You Don’t Mess Around With Jim

Jim Croce

ABC, 1972

REVIEW BY: Curtis Jones


Chances are, if you have listened to one of the many Jim Croce compilation albums, you have heard half of the tracks from You Don’t Mess Around With Jim already. But that will not diminish the experience of listening to the album. Croce had a tragically short career and life, but between 1972 and 1974, he had an incredibly prolific period, during which he produced some of the most enduring songs of the classic singer-songwriter era. 

Croce began his career in the mid ‘60s. His first album was financed by his in-laws, who hoped that the record would flop and he would then pursue a more quotidian career. That album was a success in that all 500 copies produced were sold, but his musical career did not take flight just yet. By 1972, he had grown in confidence as a songwriter and was shopping around a demo of tunes that would appear on my_heart_sings_the_harmony_web_ad_alt_250 You Don’t Mess Around With Jim. Even after achieving financing for an album through Polygram, he still had trouble finding a label to release the album until ABC agreed to take it. From there, the Croce that we appreciate today was able to take off. 

While his first albums were rooted in the folk revival of the 1960s, You Don’t Mess Around With Jim was a different animal. It was reflective and fun at the same time, beginning with the title track, which uses a simple blues riff to bring to life the story of a pool hustler who hustled the wrong man and lost his life and stature because of it. Similarly, “Rapid Roy (The Stock Car Boy)” paints a picture of a character that lives a pretty normal life except that in Sundays he can tear up a dirt track.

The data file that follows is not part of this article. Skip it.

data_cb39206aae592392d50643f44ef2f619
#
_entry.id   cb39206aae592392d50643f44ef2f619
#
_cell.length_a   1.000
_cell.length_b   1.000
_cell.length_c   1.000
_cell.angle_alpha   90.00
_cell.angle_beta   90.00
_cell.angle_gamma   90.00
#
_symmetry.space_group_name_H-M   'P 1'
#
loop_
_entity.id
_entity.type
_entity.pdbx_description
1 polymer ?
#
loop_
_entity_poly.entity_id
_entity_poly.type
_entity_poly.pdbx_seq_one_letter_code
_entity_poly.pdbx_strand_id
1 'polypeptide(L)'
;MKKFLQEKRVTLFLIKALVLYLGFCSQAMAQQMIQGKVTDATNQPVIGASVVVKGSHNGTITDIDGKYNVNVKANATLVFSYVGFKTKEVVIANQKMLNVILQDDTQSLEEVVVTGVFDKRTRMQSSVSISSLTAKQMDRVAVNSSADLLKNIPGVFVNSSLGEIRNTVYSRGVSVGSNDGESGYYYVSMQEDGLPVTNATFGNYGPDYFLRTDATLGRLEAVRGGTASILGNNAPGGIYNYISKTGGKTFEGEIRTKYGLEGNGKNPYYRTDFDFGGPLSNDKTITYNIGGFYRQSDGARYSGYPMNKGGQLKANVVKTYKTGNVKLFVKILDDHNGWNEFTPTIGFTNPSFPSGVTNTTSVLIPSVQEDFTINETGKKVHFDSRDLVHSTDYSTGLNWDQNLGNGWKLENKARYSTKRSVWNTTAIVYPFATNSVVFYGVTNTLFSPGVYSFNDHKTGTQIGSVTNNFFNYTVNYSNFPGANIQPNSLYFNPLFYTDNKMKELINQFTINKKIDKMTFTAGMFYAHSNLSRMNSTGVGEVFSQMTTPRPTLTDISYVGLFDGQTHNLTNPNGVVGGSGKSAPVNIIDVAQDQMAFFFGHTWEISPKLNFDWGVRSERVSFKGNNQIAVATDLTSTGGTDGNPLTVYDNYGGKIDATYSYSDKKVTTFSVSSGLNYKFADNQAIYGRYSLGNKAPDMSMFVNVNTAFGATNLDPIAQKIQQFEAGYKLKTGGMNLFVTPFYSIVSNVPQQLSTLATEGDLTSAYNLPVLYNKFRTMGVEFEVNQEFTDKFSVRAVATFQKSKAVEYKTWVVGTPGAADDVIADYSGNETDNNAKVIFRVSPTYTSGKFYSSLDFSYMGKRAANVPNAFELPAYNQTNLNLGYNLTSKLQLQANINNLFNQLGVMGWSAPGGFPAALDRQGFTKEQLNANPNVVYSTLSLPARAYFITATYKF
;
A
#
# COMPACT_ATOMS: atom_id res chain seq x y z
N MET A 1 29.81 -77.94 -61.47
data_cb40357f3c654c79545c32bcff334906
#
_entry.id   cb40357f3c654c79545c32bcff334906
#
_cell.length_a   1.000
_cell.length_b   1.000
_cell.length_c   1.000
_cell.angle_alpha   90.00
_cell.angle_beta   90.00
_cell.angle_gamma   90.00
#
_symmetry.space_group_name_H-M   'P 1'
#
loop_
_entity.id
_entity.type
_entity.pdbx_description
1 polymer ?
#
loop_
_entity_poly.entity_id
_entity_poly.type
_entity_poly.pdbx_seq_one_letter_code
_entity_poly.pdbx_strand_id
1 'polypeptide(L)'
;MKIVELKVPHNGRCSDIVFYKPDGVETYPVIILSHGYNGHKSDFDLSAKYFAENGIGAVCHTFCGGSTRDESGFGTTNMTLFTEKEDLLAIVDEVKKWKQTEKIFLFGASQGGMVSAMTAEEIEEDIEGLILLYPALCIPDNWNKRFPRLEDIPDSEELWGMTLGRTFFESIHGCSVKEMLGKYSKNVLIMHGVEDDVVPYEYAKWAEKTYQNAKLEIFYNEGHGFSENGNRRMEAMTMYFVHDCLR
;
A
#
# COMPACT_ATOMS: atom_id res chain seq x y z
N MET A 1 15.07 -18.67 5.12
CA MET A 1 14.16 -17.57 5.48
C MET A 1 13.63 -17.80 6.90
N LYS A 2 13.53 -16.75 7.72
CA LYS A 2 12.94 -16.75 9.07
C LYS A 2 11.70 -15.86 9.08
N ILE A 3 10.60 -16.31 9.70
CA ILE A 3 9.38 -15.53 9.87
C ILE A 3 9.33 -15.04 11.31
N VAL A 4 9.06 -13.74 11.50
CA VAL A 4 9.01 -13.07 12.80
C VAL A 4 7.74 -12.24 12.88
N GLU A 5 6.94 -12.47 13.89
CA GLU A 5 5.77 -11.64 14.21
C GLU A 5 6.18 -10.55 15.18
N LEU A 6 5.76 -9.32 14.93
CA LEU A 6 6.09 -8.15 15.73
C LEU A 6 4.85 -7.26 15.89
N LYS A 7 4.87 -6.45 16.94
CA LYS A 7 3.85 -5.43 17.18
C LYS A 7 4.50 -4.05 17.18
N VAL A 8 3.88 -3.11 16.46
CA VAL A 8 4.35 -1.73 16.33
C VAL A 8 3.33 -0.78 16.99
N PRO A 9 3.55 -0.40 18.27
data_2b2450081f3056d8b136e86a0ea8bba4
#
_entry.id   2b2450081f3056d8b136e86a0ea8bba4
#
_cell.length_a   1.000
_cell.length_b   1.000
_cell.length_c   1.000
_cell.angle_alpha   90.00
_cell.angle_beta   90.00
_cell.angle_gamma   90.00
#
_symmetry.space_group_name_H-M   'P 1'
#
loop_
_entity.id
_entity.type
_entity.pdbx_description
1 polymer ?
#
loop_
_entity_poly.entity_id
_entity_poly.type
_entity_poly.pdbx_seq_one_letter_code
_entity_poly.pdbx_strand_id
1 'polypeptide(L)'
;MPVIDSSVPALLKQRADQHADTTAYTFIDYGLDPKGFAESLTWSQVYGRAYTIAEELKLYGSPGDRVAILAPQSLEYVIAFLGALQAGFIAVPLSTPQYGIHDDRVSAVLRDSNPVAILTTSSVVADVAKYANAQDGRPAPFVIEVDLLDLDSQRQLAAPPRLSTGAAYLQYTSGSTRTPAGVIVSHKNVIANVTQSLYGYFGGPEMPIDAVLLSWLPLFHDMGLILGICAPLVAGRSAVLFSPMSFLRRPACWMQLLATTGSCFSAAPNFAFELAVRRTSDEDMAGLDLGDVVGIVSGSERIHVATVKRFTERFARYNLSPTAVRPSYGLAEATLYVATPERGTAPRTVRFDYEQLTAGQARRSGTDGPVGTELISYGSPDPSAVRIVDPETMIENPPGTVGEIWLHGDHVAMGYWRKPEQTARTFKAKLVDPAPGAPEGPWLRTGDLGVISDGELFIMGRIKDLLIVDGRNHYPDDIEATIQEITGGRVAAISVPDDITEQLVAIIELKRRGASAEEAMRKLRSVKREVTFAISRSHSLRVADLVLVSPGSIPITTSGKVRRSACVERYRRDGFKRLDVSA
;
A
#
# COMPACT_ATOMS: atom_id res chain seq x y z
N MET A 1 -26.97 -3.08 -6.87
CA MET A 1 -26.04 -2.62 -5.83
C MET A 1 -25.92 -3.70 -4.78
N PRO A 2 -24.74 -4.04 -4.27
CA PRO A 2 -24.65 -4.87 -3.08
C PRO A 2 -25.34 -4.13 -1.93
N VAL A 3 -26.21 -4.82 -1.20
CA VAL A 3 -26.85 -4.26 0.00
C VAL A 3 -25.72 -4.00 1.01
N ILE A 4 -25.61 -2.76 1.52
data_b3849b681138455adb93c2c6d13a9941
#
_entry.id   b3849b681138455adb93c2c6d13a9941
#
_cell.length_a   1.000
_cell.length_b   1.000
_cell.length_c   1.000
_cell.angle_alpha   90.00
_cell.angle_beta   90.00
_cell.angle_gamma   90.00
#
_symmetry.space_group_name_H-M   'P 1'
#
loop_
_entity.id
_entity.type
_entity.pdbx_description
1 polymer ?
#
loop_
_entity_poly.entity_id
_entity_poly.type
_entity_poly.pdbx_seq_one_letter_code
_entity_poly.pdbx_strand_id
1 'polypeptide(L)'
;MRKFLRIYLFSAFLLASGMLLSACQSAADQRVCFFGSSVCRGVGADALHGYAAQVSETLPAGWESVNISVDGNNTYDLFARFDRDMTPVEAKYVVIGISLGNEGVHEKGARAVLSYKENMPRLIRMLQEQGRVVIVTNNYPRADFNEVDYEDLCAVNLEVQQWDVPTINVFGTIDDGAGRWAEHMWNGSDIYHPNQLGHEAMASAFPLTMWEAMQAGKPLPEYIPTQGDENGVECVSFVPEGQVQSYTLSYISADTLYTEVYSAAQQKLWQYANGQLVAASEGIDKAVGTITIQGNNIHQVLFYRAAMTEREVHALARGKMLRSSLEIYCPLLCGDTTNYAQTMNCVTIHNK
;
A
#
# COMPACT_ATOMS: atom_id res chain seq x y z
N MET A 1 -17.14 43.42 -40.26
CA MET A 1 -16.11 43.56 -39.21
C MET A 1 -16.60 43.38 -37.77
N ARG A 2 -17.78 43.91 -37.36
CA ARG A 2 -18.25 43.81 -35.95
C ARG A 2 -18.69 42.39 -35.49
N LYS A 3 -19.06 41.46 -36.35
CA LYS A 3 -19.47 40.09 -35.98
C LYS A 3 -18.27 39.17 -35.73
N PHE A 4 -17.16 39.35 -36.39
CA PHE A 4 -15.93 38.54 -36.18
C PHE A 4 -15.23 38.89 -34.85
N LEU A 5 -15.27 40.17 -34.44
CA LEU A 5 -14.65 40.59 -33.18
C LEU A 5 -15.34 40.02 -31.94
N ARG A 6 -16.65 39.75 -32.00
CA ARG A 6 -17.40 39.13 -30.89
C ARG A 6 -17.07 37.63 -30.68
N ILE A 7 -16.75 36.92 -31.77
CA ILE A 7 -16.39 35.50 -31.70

Croce’s writing is absolutely sublime in the love songs he wrote for the album. There is some incredibly tight lyricism in “Operator (That’s Not The Way It Feels),” which paints a vivid picture of a man trying to contact an old lover before giving up. “New York’s Not My Home” gives the same sense of ennui of being at the wrong place at the wrong time in one’s life. Conversely, “Time In A Bottle” conveys an overwhelming sense of satisfaction, coupled with fine guitar work that flows smoothly throughout the tune. Similar, "Tomorrow's Gonna Be A Brighter Day" conveys an effervescent hope accompanied by smooth lyrics and instrumentation.

Croce’s development as a songwriter is painfully clear with You Don’t Mess Around With Jim, and the album would begin a successful streak that would last beyond the artist’s mortality.  It is a sad counterfactual exercise to think of what could have happened had Jim Croce lived longer and assumedly developed further as a musician and songwriter. Alas, it was not meant to be.  But You Don’t Mess Around With Jim is a superb album.

Rating: A

User Rating: A



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